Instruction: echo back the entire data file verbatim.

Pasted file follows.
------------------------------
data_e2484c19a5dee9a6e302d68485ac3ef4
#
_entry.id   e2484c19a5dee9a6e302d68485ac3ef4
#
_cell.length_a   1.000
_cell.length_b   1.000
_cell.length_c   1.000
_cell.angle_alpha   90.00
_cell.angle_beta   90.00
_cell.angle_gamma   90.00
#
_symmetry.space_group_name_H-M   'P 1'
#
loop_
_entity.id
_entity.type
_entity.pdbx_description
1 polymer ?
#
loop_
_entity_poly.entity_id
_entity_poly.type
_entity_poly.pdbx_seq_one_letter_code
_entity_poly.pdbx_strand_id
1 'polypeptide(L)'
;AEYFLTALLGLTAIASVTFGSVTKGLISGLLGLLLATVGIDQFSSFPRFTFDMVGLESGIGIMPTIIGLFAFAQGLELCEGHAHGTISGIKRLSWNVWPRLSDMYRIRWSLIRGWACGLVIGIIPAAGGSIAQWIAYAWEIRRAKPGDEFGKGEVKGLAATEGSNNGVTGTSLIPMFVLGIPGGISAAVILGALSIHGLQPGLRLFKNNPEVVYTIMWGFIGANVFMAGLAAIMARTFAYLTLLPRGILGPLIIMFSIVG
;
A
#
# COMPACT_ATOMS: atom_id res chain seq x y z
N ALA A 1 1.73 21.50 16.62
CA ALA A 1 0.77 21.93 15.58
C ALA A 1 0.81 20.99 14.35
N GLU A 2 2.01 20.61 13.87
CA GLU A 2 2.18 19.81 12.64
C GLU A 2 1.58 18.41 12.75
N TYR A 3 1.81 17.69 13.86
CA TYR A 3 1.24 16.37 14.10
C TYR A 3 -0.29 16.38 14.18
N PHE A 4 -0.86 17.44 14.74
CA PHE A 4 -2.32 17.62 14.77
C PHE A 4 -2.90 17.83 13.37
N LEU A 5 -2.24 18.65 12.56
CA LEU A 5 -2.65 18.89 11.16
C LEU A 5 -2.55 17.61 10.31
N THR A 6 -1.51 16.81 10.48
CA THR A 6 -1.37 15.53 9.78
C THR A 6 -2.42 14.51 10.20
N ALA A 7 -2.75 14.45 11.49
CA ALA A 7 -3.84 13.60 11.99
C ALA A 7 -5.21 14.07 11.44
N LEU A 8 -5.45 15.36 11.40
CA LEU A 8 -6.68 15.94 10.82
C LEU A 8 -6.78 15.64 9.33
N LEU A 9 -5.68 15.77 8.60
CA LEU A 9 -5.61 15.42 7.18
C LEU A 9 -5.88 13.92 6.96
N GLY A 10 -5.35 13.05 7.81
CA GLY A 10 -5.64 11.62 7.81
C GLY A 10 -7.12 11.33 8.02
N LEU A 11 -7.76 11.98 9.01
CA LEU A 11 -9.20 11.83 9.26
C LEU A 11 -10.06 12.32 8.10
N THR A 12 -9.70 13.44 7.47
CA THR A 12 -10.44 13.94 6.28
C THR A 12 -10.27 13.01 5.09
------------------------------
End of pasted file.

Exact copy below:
data_e2484c19a5dee9a6e302d68485ac3ef4
#
_entry.id   e2484c19a5dee9a6e302d68485ac3ef4
#
_cell.length_a   1.000
_cell.length_b   1.000
_cell.length_c   1.000
_cell.angle_alpha   90.00
_cell.angle_beta   90.00
_cell.angle_gamma   90.00
#
_symmetry.space_group_name_H-M   'P 1'
#
loop_
_entity.id
_entity.type
_entity.pdbx_description
1 polymer ?
#
loop_
_entity_poly.entity_id
_entity_poly.type
_entity_poly.pdbx_seq_one_letter_code
_entity_poly.pdbx_strand_id
1 'polypeptide(L)'
;AEYFLTALLGLTAIASVTFGSVTKGLISGLLGLLLATVGIDQFSSFPRFTFDMVGLESGIGIMPTIIGLFAFAQGLELCEGHAHGTISGIKRLSWNVWPRLSDMYRIRWSLIRGWACGLVIGIIPAAGGSIAQWIAYAWEIRRAKPGDEFGKGEVKGLAATEGSNNGVTGTSLIPMFVLGIPGGISAAVILGALSIHGLQPGLRLFKNNPEVVYTIMWGFIGANVFMAGLAAIMARTFAYLTLLPRGILGPLIIMFSIVG
;
A
#
# COMPACT_ATOMS: atom_id res chain seq x y z
N ALA A 1 1.73 21.50 16.62
CA ALA A 1 0.77 21.93 15.58
C ALA A 1 0.81 20.99 14.35
N GLU A 2 2.01 20.61 13.87
CA GLU A 2 2.18 19.81 12.64
C GLU A 2 1.58 18.41 12.75
N TYR A 3 1.81 17.69 13.86
CA TYR A 3 1.24 16.37 14.10
C TYR A 3 -0.29 16.38 14.18
N PHE A 4 -0.86 17.44 14.74
CA PHE A 4 -2.32 17.62 14.77
C PHE A 4 -2.90 17.83 13.37
N LEU A 5 -2.24 18.65 12.56
CA LEU A 5 -2.65 18.89 11.16
C LEU A 5 -2.55 17.61 10.31
N THR A 6 -1.51 16.81 10.48
CA THR A 6 -1.37 15.53 9.78
C THR A 6 -2.42 14.51 10.20
N ALA A 7 -2.75 14.45 11.49
CA ALA A 7 -3.84 13.60 11.99
C ALA A 7 -5.21 14.07 11.44
N LEU A 8 -5.45 15.36 11.40
CA LEU A 8 -6.68 15.94 10.82
C LEU A 8 -6.78 15.64 9.33
N LEU A 9 -5.68 15.77 8.60
CA LEU A 9 -5.61 15.42 7.18
C LEU A 9 -5.88 13.92 6.96
N GLY A 10 -5.35 13.05 7.81
CA GLY A 10 -5.64 11.62 7.81
C GLY A 10 -7.12 11.33 8.02
N LEU A 11 -7.76 11.98 9.01
CA LEU A 11 -9.20 11.83 9.26
C LEU A 11 -10.06 12.32 8.10
N THR A 12 -9.70 13.44 7.47
CA THR A 12 -10.44 13.94 6.28
C THR A 12 -10.27 13.01 5.09